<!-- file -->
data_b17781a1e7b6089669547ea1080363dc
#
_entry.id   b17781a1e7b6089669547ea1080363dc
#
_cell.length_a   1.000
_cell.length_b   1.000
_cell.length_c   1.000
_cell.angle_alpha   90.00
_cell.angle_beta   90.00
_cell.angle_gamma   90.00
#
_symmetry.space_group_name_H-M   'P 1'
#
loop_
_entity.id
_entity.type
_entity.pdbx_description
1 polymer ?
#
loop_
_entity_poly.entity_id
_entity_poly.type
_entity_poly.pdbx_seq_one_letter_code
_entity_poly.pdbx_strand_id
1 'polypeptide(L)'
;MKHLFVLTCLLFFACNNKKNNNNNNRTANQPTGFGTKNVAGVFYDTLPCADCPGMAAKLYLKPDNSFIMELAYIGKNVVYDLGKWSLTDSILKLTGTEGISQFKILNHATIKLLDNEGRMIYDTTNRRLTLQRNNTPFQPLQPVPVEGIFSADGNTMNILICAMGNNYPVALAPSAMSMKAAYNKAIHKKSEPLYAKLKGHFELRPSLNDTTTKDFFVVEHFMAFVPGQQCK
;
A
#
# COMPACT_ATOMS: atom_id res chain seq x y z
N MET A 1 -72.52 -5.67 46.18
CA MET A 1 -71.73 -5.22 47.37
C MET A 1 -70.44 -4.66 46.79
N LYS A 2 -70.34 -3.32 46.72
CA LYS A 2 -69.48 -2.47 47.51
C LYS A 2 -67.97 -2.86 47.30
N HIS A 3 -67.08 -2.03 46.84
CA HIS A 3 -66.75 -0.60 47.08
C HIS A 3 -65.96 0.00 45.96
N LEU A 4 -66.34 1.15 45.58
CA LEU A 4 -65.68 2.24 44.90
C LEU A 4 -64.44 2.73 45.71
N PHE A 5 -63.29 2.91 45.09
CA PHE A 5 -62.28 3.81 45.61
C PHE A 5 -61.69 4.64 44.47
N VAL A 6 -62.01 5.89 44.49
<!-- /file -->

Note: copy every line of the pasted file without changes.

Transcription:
data_b17781a1e7b6089669547ea1080363dc
#
_entry.id   b17781a1e7b6089669547ea1080363dc
#
_cell.length_a   1.000
_cell.length_b   1.000
_cell.length_c   1.000
_cell.angle_alpha   90.00
_cell.angle_beta   90.00
_cell.angle_gamma   90.00
#
_symmetry.space_group_name_H-M   'P 1'
#
loop_
_entity.id
_entity.type
_entity.pdbx_description
1 polymer ?
#
loop_
_entity_poly.entity_id
_entity_poly.type
_entity_poly.pdbx_seq_one_letter_code
_entity_poly.pdbx_strand_id
1 'polypeptide(L)'
;MKHLFVLTCLLFFACNNKKNNNNNNRTANQPTGFGTKNVAGVFYDTLPCADCPGMAAKLYLKPDNSFIMELAYIGKNVVYDLGKWSLTDSILKLTGTEGISQFKILNHATIKLLDNEGRMIYDTTNRRLTLQRNNTPFQPLQPVPVEGIFSADGNTMNILICAMGNNYPVALAPSAMSMKAAYNKAIHKKSEPLYAKLKGHFELRPSLNDTTTKDFFVVEHFMAFVPGQQCK
;
A
#
# COMPACT_ATOMS: atom_id res chain seq x y z
N MET A 1 -72.52 -5.67 46.18
CA MET A 1 -71.73 -5.22 47.37
C MET A 1 -70.44 -4.66 46.79
N LYS A 2 -70.34 -3.32 46.72
CA LYS A 2 -69.48 -2.47 47.51
C LYS A 2 -67.97 -2.86 47.30
N HIS A 3 -67.08 -2.03 46.84
CA HIS A 3 -66.75 -0.60 47.08
C HIS A 3 -65.96 0.00 45.96
N LEU A 4 -66.34 1.15 45.58
CA LEU A 4 -65.68 2.24 44.90
C LEU A 4 -64.44 2.73 45.71
N PHE A 5 -63.29 2.91 45.09
CA PHE A 5 -62.28 3.81 45.61
C PHE A 5 -61.69 4.64 44.47
N VAL A 6 -62.01 5.89 44.49